Monday, September 29, 2014

Of a certain age

I bought my first house in 1968, in Los Angeles, when I was 33 years old. My parents had to cosign for it because, as hard as it is to believe, at that time banks would not give home loans to single men. Up until that point, I had either lived with my parents (until and for two years after I joined the Navy) or lived in an apartment. 

There is something…well, proprietary…about owning a home. The sense of saying “this is mine” has a definite appeal, as does the knowledge that since it is yours, you can do whatever you want to do with it, short of violating city codes. I have owned a total of five homes…one inherited from my mother upon her death, two more of my own in Los Angeles and two in Pence, Wisconsin.

But with home ownership comes a lot of responsibility and work. Both Los Angeles homes were relatively maintenance-free. The first had a swimming pool which was a bit bothersome to keep clean, but with only a small area of grass and some bushes to care for at the front of the house. The back yard had largely self-sufficient plants around a central cemented area surrounding the pool. Likewise, my second L.A. house required not too much work. It backed up to the Angelus National Forest, and the entire back of the property was a steep hill upon which very little grew. The front yard was a grassed area only about 20 feet deep, leading to a steep slope covered with native-to-the-area low plantings, the sidewalk, and the street. 

I was 50 when I moved to northern Wisconsin and took on the physical challenges of literally gutting and rebuilding a large, very old and in very poor condition house. While I did have professional help with the plumbing and electrical work, I did a large percentage of the “grunt work” myself. Part of the work involved tearing down a shed-like addition at the back of the house, and I used a lot of the materials from it to build a garden shed at the back of the property totally by myself. Later, when I sold the house, I bought a much smaller house about six blocks away and, again mostly by myself, converted the unfinished attic into a bedroom.

I really enjoyed owning my own home, even with the constant maintenance it entailed. Mowing the lawn in spring, summer, and fall; shoveling snow—and my area of Northern Wisconsin gets in excess of 300 inches—that’s 25 feet—of snow a year—began, after 20 years, to get just a little “old.” So in 2006, two years after the end of my successful battle with tongue cancer, I realized that I had reached that “certain age” where one seeks less physical labor rather than more, and began to toy with the idea of leaving the beautiful-but-monotonous isolation of the Great North Woods to return to Chicago (after 40+ years) and civilization.

With my only income being social security and sporadic book royalties, I knew I could never afford a “regular” Chicago apartment, so I looked into senior subsidized housing, applied, and was approved. I moved back to Chicago in September of 2006, and never looked back.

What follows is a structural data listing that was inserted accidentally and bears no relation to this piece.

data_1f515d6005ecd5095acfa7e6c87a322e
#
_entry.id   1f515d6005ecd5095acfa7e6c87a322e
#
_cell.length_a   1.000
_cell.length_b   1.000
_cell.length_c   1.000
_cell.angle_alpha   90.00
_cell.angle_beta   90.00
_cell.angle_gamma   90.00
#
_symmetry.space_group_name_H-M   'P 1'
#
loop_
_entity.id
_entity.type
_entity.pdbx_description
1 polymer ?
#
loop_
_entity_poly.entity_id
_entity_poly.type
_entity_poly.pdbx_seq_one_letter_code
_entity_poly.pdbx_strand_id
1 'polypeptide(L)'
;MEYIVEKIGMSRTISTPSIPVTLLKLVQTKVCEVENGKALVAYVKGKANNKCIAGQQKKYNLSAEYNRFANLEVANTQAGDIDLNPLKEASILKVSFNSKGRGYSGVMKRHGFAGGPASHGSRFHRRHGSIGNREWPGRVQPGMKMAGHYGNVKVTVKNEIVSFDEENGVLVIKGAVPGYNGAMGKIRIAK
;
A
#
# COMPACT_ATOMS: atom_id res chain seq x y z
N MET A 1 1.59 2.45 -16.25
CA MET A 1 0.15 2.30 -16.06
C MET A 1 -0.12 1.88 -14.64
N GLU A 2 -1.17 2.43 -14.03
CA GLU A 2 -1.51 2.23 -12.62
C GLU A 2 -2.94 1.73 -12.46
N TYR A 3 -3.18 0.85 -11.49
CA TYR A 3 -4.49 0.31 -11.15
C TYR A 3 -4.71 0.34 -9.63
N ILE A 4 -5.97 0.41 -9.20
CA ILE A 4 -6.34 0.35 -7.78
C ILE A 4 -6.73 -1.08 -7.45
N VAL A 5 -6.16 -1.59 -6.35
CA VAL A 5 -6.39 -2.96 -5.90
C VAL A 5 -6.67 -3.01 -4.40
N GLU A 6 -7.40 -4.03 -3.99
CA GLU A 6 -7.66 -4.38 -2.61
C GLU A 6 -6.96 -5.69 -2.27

Everything is a trade-off, and being in a subsidized apartment building is no exception. My one-bedroom apartment is perfect for my needs, is in an ideal location, and I pay probably less than one-third of the cost of normal Chicago housing. As in most apartment buildings, I have very little direct daily contact, and even less in common, with others who live in my building; not that they are not nice people, it’s just that our lives are so totally different, and while I match or exceed them in physical age, I consider myself much, much younger than them.

And I no longer have to mow lawns and shovel snow and clean gutters and patch and paint and….

So I guess being “of a certain age” has its advantages…not that I have any choice in the matter.

Dorien's blogs are posted by 10 a.m. Central time every Monday and Thursday. Please take a moment to visit his website ( and, if you enjoy these blogs, you might want to check out Short Circuits: a Life in Blogs (, which is also available as an audiobook (

1 comment:

Kage Alan said...

I was in an apartment for years after I moved away from home. It wasn't until the hubs's father passed away last year that we found ourselves moving into the house. Fortunately, the man kept it up extremely well. Still, what was there had been there since the family moved in back in 1978.

I learned the fine art of packing everything up, putting it on different floors so I could hire someone to put new carpet in and someone else to paint. I also learned I was mortal while moving things back to the finished floor so the aforementioned carpet person and painter could paint the unfinished one.

It's been a learning curve and we're still not done unpacking, yet the hubby comes home semi-regularly, looks around, and informs me "the garage door needs to be painted, the cracks in the driveway have to be filled, the bricks along the bottom of the house need to have some filler added and blah blah blah..."

One might say he has the Captain Picard (from Star Trek: The Next Generation) syndrome of saying "Make it so" and expecting it shall be made so. I've wanted to mutiny more than once.